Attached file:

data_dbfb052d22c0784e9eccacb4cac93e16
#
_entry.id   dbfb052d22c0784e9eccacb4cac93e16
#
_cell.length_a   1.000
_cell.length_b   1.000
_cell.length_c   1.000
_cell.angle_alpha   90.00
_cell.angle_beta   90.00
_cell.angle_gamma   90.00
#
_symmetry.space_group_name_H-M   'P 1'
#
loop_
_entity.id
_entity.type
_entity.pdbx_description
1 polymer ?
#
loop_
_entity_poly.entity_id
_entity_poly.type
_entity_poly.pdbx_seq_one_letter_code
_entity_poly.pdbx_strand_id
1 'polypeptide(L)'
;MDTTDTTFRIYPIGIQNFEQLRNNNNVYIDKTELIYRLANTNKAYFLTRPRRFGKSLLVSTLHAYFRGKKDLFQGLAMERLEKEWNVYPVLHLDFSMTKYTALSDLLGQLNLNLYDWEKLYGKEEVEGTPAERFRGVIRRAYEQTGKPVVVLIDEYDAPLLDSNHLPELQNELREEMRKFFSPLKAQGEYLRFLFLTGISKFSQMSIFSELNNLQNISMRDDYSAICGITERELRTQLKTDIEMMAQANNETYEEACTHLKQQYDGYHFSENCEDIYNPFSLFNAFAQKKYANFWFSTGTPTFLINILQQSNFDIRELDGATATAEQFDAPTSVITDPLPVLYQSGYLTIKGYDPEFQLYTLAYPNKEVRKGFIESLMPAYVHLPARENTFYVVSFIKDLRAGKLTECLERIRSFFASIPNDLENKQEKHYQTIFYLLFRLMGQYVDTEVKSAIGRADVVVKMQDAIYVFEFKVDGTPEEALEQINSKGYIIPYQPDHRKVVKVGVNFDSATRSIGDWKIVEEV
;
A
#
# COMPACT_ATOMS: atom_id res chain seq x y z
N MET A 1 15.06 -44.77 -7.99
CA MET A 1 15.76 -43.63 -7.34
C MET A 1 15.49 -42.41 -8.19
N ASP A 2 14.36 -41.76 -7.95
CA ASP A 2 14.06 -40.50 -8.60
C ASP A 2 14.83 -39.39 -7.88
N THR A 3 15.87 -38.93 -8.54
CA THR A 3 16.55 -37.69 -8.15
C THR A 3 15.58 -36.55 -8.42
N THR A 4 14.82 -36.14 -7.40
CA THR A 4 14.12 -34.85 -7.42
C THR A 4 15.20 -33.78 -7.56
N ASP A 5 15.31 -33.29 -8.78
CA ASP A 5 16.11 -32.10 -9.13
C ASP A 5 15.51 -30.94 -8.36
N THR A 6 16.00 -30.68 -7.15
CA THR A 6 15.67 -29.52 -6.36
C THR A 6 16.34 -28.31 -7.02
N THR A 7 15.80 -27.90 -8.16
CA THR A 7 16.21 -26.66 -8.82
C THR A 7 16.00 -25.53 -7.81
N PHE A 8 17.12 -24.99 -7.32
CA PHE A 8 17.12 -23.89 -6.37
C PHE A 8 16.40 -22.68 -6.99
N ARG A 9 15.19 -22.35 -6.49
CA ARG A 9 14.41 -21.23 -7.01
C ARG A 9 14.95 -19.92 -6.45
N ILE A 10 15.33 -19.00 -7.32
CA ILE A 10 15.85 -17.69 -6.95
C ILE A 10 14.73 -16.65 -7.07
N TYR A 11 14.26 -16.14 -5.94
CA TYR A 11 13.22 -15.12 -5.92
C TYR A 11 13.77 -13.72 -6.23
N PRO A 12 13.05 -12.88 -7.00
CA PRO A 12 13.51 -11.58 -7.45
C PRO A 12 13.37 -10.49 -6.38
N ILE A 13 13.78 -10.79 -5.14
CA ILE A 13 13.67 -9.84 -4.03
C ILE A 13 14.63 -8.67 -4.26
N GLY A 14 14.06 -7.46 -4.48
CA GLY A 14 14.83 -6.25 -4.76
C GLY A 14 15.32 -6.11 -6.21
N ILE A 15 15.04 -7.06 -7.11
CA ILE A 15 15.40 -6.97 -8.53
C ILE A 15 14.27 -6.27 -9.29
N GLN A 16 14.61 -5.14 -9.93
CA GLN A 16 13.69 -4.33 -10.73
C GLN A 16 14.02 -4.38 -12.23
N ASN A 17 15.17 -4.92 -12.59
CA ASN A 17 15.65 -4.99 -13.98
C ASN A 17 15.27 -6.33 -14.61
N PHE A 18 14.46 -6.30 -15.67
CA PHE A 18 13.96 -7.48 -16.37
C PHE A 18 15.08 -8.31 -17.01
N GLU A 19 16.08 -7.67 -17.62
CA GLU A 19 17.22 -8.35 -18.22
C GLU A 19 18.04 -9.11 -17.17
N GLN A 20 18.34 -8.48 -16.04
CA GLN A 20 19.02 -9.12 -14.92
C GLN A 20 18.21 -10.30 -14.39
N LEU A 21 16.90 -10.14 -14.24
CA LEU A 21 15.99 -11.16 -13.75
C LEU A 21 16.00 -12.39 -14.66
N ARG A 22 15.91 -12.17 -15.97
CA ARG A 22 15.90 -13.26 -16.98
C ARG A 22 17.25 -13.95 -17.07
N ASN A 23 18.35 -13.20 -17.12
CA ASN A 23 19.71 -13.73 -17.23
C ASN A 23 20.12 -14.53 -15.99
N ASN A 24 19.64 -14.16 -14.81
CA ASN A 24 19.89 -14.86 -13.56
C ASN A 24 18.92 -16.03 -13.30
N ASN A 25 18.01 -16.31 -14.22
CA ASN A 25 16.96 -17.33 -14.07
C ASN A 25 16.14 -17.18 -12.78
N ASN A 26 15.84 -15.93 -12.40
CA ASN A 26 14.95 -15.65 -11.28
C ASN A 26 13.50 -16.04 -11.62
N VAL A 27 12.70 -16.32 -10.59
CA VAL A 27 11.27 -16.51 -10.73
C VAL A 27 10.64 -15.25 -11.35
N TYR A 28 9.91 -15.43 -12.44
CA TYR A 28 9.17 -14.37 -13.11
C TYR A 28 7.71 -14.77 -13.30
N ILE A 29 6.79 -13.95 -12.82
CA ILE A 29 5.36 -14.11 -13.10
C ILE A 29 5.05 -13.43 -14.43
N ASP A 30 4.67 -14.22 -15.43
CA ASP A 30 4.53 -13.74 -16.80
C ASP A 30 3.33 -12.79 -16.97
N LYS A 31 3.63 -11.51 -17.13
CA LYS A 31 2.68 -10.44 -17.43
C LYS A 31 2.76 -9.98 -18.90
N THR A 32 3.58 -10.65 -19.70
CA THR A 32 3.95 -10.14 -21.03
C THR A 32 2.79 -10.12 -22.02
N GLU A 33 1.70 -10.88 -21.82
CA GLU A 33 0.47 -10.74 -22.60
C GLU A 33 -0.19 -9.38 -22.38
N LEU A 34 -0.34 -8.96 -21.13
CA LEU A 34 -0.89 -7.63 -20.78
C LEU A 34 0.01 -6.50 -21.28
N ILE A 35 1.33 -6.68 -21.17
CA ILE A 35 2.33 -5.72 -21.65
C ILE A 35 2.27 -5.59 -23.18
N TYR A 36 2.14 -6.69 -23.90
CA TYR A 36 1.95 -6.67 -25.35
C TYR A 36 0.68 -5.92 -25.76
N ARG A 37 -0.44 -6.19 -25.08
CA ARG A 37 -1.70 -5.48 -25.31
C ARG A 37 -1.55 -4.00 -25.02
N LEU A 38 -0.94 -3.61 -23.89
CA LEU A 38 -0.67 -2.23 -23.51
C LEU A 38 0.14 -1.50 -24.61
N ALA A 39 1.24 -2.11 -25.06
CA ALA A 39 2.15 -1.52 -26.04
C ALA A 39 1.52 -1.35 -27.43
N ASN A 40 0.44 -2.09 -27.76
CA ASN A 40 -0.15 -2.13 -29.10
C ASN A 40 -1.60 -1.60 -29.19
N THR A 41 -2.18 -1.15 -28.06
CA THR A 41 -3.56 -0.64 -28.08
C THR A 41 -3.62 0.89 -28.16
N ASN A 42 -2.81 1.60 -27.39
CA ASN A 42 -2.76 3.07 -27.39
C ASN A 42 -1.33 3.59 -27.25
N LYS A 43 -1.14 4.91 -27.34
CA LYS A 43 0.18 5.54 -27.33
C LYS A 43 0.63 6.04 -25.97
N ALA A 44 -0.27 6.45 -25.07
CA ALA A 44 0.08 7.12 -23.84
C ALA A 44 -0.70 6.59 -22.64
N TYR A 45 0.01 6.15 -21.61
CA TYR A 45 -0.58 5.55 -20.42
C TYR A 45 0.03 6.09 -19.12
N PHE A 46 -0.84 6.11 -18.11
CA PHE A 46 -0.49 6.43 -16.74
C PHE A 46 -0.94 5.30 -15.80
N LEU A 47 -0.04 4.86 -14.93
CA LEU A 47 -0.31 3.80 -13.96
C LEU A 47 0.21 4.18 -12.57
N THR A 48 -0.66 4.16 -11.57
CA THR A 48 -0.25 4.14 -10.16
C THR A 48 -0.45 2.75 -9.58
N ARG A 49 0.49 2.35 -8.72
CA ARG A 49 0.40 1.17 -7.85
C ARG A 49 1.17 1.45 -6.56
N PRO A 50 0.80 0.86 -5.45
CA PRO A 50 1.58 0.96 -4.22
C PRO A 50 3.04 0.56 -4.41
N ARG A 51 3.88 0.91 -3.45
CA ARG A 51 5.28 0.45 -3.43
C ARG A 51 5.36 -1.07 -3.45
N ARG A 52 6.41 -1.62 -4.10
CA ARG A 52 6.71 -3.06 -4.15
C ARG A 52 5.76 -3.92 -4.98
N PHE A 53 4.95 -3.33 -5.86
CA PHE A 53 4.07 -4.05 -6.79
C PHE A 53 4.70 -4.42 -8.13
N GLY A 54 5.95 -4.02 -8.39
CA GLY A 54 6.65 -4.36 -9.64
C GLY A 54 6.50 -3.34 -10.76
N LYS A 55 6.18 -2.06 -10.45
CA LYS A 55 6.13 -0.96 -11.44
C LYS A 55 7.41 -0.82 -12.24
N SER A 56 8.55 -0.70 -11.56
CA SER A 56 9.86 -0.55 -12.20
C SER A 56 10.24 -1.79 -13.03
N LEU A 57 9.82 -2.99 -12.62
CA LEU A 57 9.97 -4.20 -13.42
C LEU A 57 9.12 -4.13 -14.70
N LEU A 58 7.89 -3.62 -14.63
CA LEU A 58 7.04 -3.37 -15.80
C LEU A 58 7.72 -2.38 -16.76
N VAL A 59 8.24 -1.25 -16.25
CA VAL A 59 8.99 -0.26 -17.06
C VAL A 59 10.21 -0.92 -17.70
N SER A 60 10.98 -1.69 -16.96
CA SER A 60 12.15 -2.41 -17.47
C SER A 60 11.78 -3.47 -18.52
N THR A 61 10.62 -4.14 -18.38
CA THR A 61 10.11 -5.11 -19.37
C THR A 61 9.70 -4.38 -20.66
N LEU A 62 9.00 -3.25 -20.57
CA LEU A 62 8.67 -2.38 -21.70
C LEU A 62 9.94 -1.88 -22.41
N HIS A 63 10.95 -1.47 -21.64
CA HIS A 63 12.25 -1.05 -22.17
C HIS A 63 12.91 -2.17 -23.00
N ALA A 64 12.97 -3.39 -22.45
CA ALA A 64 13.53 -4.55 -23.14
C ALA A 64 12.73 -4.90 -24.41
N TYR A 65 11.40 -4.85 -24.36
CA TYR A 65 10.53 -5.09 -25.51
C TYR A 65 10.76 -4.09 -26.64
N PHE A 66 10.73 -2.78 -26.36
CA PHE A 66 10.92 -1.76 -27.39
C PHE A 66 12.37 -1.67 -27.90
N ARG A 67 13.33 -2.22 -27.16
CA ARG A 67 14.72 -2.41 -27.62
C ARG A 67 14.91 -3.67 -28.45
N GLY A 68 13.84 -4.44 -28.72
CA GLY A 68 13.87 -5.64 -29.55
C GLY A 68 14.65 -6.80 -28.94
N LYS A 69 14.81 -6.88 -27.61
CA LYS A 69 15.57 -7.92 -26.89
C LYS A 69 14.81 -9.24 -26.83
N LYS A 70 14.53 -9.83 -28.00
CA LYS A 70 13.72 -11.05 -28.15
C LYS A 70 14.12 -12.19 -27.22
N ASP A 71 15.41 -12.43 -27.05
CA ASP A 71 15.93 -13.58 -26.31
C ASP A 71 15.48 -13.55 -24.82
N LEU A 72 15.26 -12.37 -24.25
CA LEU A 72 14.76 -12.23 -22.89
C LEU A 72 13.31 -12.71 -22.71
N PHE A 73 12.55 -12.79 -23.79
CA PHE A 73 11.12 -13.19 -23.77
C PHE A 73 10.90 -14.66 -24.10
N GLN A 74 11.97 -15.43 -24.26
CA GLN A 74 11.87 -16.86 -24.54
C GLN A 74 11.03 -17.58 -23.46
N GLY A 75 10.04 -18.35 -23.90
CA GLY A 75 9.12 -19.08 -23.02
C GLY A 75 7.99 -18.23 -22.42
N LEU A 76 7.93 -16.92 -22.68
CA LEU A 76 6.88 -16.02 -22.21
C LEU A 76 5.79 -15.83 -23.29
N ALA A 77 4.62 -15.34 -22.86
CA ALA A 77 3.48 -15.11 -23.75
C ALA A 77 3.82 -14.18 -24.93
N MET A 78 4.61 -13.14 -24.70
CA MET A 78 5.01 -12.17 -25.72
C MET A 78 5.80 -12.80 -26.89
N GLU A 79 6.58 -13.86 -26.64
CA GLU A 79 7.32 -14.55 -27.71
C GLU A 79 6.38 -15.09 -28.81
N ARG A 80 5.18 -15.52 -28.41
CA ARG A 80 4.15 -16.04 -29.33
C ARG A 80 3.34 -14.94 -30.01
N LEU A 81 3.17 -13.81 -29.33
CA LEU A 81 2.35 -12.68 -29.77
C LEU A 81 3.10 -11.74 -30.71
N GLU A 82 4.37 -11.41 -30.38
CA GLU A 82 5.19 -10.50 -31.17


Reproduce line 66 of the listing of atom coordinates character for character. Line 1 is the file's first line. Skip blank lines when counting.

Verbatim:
C PRO A 12 13.37 -10.49 -6.38